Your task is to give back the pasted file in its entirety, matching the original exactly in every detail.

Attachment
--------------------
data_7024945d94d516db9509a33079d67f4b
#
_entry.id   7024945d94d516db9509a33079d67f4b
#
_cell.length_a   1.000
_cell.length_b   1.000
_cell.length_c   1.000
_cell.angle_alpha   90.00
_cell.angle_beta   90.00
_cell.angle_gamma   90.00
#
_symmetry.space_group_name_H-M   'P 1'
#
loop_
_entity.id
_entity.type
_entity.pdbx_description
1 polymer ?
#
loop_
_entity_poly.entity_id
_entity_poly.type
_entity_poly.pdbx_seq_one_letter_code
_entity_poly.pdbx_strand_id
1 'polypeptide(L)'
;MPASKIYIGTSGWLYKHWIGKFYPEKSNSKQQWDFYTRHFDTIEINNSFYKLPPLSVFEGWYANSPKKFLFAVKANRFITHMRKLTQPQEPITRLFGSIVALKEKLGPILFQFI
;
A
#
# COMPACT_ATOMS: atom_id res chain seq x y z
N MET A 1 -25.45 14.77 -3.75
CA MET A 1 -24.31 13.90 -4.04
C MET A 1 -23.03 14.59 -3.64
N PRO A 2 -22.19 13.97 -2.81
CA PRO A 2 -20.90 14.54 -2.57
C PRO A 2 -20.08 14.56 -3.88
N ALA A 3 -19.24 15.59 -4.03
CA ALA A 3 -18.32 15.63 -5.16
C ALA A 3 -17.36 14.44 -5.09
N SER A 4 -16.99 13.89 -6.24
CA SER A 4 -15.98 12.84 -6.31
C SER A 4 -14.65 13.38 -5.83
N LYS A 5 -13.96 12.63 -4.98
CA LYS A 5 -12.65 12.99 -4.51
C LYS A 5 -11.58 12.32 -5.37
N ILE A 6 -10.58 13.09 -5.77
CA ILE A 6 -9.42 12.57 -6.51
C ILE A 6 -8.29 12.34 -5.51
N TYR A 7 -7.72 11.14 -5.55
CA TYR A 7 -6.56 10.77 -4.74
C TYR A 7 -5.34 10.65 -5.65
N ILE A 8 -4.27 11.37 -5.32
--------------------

data_7024945d94d516db9509a33079d67f4b
#
_entry.id   7024945d94d516db9509a33079d67f4b
#
_cell.length_a   1.000
_cell.length_b   1.000
_cell.length_c   1.000
_cell.angle_alpha   90.00
_cell.angle_beta   90.00
_cell.angle_gamma   90.00
#
_symmetry.space_group_name_H-M   'P 1'
#
loop_
_entity.id
_entity.type
_entity.pdbx_description
1 polymer ?
#
loop_
_entity_poly.entity_id
_entity_poly.type
_entity_poly.pdbx_seq_one_letter_code
_entity_poly.pdbx_strand_id
1 'polypeptide(L)'
;MPASKIYIGTSGWLYKHWIGKFYPEKSNSKQQWDFYTRHFDTIEINNSFYKLPPLSVFEGWYANSPKKFLFAVKANRFITHMRKLTQPQEPITRLFGSIVALKEKLGPILFQFI
;
A
#
# COMPACT_ATOMS: atom_id res chain seq x y z
N MET A 1 -25.45 14.77 -3.75
CA MET A 1 -24.31 13.90 -4.04
C MET A 1 -23.03 14.59 -3.64
N PRO A 2 -22.19 13.97 -2.81
CA PRO A 2 -20.90 14.54 -2.57
C PRO A 2 -20.08 14.56 -3.88
N ALA A 3 -19.24 15.59 -4.03
CA ALA A 3 -18.32 15.63 -5.16
C ALA A 3 -17.36 14.44 -5.09
N SER A 4 -16.99 13.89 -6.24
CA SER A 4 -15.98 12.84 -6.31
C SER A 4 -14.65 13.38 -5.83
N LYS A 5 -13.96 12.63 -4.98
CA LYS A 5 -12.65 12.99 -4.51
C LYS A 5 -11.58 12.32 -5.37
N ILE A 6 -10.58 13.09 -5.77
CA ILE A 6 -9.42 12.57 -6.51
C ILE A 6 -8.29 12.34 -5.51
N TYR A 7 -7.72 11.14 -5.55
CA TYR A 7 -6.56 10.77 -4.74
C TYR A 7 -5.34 10.65 -5.65
N ILE A 8 -4.27 11.37 -5.32